Charlie is traumatized by what Eliza tells him. Eliza asks him what he knows about Laura, and Charlie admits that he moved Laura’s body with Jasper’s help. Eliza is pained by this information, but she forgives Charlie. As they sit together in the glade, Jasper arrives, and demands to know what Eliza is doing there. Eliza explains everything she’s previously told Charlie. As she does so, Jasper moans and screams, and then dives into a nearby waterhole. Charlie jumps after him, pulling him to the surface and embracing him. He realizes that Jasper’s image of charisma and bravery is just a mask, disguising his fear, sadness, and loneliness. Jasper tells Eliza that he is responsible for Laura’s death—if he’d been in Corrigan at the time, then he could have consoled Laura and convinced her to live. Eliza doesn’t disagree with anything Jasper says. She suggests that they tell the police about Pete’s crimes. Jasper and Charlie reject this suggestion. If they go to the authorities, they argue, then Jasper will once again be blamed for Laura’s death, just as he’s blaming himself now. Charlie comes to the frustrating conclusion that the best option is to keep the true circumstances of Laura’s death a secret. He also notices that Eliza seems to blame Jasper for Laura’s death, and wants to punish him appropriately.
As he thinks about Jasper, Charlie remembers a childish argument he’s had with Jeffrey about the merits of Batman and Superman. Like Batman, he realizes, he has to embrace and accept his fears and limitations, rather than aspiring to be like Superman, who has neither fears nor limitations.
The next day, Eliza, Jasper, and Charlie go their separate ways. Charlie senses that he’ll never see Jasper again—he’s going to leave Corrigan for good. When Charlie returns, he finds his mother packing to leave Corrigan, too. She’s told Wesley about her affair. Ruth never returns to Corrigan—she lives with her wealthy relatives, not speaking to either Wesley or Charlie. Wesley takes care of Charlie on his own, and finishes the novel he’s been working on. Charlie is the first to read it, and he finds it beautiful and brilliant.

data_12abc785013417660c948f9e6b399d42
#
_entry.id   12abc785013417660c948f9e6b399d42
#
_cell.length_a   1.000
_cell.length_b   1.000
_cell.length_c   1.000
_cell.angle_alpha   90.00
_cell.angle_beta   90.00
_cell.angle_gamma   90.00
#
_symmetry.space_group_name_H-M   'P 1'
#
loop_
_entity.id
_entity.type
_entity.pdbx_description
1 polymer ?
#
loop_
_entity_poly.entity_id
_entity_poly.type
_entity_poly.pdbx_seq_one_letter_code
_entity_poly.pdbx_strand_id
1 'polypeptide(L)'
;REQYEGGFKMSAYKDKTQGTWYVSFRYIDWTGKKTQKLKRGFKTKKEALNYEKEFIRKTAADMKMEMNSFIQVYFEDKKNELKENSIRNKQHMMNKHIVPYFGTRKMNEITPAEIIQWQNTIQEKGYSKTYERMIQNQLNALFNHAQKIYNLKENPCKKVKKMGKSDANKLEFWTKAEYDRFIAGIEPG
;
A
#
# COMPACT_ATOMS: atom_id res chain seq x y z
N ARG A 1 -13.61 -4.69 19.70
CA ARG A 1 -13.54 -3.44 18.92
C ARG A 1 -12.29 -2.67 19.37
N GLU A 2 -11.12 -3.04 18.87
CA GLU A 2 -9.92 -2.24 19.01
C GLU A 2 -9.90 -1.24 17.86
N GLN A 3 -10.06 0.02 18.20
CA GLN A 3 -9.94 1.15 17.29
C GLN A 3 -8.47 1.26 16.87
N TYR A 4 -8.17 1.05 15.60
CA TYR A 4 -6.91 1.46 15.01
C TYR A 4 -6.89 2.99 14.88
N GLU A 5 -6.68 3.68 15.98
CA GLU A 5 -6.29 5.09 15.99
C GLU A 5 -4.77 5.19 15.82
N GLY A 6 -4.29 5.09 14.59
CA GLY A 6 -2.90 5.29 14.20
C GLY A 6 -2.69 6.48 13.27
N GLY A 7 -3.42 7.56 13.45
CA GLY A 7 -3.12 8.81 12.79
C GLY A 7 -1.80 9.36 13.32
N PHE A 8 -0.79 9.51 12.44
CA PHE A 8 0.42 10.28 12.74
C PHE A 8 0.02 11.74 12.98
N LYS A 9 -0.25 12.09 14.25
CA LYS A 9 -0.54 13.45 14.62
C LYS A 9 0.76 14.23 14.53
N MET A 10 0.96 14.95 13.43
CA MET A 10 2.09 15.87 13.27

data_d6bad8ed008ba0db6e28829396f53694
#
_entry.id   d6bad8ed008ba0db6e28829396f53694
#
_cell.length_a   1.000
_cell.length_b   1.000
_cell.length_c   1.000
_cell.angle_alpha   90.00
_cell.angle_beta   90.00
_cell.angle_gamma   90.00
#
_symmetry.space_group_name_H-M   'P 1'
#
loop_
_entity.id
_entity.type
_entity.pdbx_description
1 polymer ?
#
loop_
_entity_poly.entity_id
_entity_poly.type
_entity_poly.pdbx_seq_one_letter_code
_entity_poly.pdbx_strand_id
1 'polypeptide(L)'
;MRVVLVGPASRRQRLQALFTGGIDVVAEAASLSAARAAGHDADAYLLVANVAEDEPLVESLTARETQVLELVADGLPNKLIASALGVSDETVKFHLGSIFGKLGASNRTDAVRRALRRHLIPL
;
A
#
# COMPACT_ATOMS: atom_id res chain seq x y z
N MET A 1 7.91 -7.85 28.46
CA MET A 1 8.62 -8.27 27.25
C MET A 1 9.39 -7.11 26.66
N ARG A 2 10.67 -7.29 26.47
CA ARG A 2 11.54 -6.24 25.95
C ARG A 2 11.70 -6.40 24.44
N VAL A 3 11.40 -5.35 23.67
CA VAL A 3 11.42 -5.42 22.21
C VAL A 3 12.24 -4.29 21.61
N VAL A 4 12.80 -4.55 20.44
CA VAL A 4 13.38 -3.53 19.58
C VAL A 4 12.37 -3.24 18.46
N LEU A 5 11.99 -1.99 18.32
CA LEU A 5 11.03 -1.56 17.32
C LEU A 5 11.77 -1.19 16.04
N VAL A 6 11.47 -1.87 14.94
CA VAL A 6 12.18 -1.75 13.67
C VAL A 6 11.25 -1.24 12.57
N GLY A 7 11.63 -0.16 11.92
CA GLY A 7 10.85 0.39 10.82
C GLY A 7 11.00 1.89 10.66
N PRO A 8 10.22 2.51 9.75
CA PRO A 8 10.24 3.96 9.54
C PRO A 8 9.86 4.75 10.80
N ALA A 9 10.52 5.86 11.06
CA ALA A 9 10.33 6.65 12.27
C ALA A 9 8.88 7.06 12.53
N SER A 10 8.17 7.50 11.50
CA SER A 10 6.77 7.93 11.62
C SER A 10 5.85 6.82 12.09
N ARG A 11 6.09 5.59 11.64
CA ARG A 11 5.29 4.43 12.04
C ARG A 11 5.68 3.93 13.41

At the end of the novel, Charlie performs a feat of “bravery” that impresses the schoolchildren of Corrigan. He sneaks onto Mad Jack’s property and steals peaches. To impress his peers even more, Charlie stages a “fight” with Jack, promising Jack that he’ll make up the favor by making Jack dinner soon. Charlie walks off of Mad Jack’s property, applauded and cheered by the schoolchildren. Even Warwick Trent acknowledges that Charlie has shown great bravery. Amused, Charlie thinks to himself that it took more bravery for him to pick up the peaches, which were crawling with bugs, than to sneak onto Jack’s property.
Suddenly, someone sees a plume of smoke in the distance. Charlie runs toward the smoke, and sees that Eliza’s house is on fire. Her parents are alive, though her father is in an oxygen mask, with burns on his body. Charlie realizes that it was Eliza who burned the house, and realizes that he’ll never fully understand her motives. He also recognizes that Jasper will be blamed for this act of arson, and forced to stay away from Corrigan for the rest of his life. This news saddens Charlie, but doesn’t worry him—he knows that Jasper is too clever to be caught by the police. Charlie walks towards Eliza, who continues to look calmly at the fire, and whispers “the perfect words” in her ear.